Insurance will suddenly drop to $5. Then how are the insurance companies supposed to pay out when someone uses a media player exploit to make all Google cars that were declared unsupported before they received Android Zebra crash into a bus full of nuns?
A trained rocket scientist couldn't open a word processor?
Have you ever watched people try to start Notepad on Window 8?
'WTF? I thought this was Windows? Where's the Start Menu?'
... to give away a free new version of Windows that forces users into their own browser and apps, again.
Yeah, but no-one can be forced to use Windows any more. There are far too many alternatives.
Google harvests your data to sell you ads. The data is one of the most valuable things they own. They'll begrudgingly hand it to the government on demand, but they won't sell it to anyone else, because then they lose the value of that data.
Neither are a good place to store data, but I certainly trust Google more than Microsoft.
Clearly my old XP machine never hibernated, because it went through the BIOS screen and POST when it started up. It must have just guessed what applications were running and what I was doing in them so it could start them up again each time.
Had this part been on the plane at the time of a "gentle" ditching, it likely would have been dragged to the bottom with the rest.
It's a flap (and high-speed aileron). In a 'gentle' ditching, it would have been one of the first things to hit the sea, at over 100mph. I'd be amazed if it wouldn't be one of the first things to be torn off the plane, after the engines.
Hopefully Boeing can work out whether the damage is consistent with ditching or an uncontrolled impact, but I wouldn't make any claims yet myself.
So, basically, it only sends all your stuff to Microsoft if you don't turn off that 'feature'?
Apparently this also applies to driver updates, which have a much greater chance to brick your system, or at least prevent games you played yesterday from running today.
I've been running Windows 10 on a couple of systems that are six years old. Boot and shutdown times markedly better than Windows 7.
As I understand it, that's because Window 8 and above don't actually shut down, they do some weird partial hibernate thing.
Besides, my Windows 7 box boots in under ten seconds anyway. Most of that is in the BIOS.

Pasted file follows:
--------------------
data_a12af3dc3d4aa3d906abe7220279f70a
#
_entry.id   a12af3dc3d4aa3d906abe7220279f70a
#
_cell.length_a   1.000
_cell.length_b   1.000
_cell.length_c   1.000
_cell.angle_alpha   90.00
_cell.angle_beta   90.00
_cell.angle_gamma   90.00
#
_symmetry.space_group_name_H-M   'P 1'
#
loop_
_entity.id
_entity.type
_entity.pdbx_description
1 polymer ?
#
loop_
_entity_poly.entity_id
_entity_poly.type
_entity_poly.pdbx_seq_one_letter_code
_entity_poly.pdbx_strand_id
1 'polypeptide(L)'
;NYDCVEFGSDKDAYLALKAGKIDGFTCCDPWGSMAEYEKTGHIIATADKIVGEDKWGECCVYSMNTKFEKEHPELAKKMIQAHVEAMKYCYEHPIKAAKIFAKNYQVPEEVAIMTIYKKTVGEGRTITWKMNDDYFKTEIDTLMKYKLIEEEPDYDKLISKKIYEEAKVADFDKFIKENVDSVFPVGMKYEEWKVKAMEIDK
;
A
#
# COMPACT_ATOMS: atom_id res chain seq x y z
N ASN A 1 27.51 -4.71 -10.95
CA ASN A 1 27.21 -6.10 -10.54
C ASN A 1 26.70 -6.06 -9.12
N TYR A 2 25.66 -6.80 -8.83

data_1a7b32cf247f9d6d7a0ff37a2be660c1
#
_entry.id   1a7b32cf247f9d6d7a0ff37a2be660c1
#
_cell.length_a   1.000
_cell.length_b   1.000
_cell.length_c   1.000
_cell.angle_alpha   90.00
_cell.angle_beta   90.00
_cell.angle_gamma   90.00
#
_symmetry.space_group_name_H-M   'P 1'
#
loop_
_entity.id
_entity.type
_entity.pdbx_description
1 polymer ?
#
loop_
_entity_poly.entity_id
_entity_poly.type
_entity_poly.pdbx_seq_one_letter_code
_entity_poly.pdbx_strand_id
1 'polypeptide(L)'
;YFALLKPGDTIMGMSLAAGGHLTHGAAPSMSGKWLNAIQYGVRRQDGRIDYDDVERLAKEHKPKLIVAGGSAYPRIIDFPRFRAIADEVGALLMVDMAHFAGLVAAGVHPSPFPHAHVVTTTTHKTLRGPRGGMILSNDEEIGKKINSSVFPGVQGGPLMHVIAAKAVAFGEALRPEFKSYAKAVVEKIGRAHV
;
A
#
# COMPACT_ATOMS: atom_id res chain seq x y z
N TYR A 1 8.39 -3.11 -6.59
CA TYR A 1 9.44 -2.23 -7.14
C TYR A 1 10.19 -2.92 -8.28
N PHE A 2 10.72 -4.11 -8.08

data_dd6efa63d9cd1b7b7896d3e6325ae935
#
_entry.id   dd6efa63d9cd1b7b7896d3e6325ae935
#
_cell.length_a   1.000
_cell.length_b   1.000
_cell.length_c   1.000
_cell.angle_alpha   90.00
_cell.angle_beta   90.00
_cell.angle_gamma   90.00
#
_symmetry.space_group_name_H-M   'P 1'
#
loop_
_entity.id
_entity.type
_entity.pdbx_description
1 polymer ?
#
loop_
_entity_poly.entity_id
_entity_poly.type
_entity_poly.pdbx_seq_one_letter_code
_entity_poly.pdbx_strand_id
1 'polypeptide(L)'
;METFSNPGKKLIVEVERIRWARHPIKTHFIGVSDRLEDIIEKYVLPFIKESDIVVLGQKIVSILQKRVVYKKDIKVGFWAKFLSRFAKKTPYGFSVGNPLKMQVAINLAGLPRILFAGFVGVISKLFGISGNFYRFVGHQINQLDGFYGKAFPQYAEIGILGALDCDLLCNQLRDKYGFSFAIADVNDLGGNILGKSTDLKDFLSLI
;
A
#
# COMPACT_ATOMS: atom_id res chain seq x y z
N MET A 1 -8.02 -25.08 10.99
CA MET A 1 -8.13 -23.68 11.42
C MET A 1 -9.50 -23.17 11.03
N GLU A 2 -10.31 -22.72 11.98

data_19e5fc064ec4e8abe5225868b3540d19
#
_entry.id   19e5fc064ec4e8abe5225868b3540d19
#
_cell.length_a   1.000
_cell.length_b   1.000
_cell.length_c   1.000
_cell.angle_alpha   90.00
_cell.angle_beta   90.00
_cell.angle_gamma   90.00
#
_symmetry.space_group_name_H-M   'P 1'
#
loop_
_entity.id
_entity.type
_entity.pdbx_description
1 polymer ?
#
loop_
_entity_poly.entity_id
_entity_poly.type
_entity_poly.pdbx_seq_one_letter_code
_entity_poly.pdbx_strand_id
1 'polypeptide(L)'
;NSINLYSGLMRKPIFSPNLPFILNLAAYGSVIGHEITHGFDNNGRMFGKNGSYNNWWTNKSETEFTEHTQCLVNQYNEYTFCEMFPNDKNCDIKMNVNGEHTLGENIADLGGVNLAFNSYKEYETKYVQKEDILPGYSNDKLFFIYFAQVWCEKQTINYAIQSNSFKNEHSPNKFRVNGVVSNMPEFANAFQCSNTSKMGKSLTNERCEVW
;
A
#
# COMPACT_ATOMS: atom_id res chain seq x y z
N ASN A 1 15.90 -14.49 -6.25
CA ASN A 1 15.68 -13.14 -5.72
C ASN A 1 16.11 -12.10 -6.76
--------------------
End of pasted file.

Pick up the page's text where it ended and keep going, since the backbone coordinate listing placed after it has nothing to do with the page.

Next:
NOTE: The Daily Mail article I'm submitting has the best pictures of the debris that I've been able to find.
Link to Original Source
Devices working perfectly in other OSes is no indicator that the device is no at fault. Witness the vast amount of crap laptop hardware, whose disastrous ACPI implementations only worked because their Windows drivers were chock-full of workarounds.
Back when I was writing Windows drivers for plugin cards, there were certain motherboards that we'd detect and switch the motherboard bus to the slowest possible speed, because the chipset was a heap of junk that didn't work properly at higher speeds. Anyone who said 'but it works on Windows!' clearly had no idea that it only worked because we'd intentionally turned off most of the features.
However, it appears that MS has significantly botched their deployment of Windows 10. I suppose we shouldn't be surprised, even though hope springs eternal.
Since there are so many issues involved, and MS is very aggressively pushing this upgrade, I'm going to run through key points here quickly, and reference other sites' pages that can give you more information right now.
But here's my executive summary: You may want to think twice, or three times, or many more times, about whether or not you wish to accept the Windows 10 free upgrade on your existing Windows 7 or 8/8.1 system.
Link to Original Source
Amazingly enough it seems like the best way to reduce crime is to simply reclassify it.
Much simpler to not record it in the first place. Given how useless the British cops have become, many people I know there wouldn't even bother reporting a crime to them unless they needed a crime number to make an insurance claim.
Criminals, like everyone else, need light to see what they're doing.
Not when I'm wearing my night-vision goggles.
The UK has hundreds of thousands of surveillance cameras in use on public streets.
Actually, I was there a few months ago, and the local newspaper said they were turning off a lot of the CCTV in town, but, don't worry, because CCTV hadn't actually reduced crime rates anyway.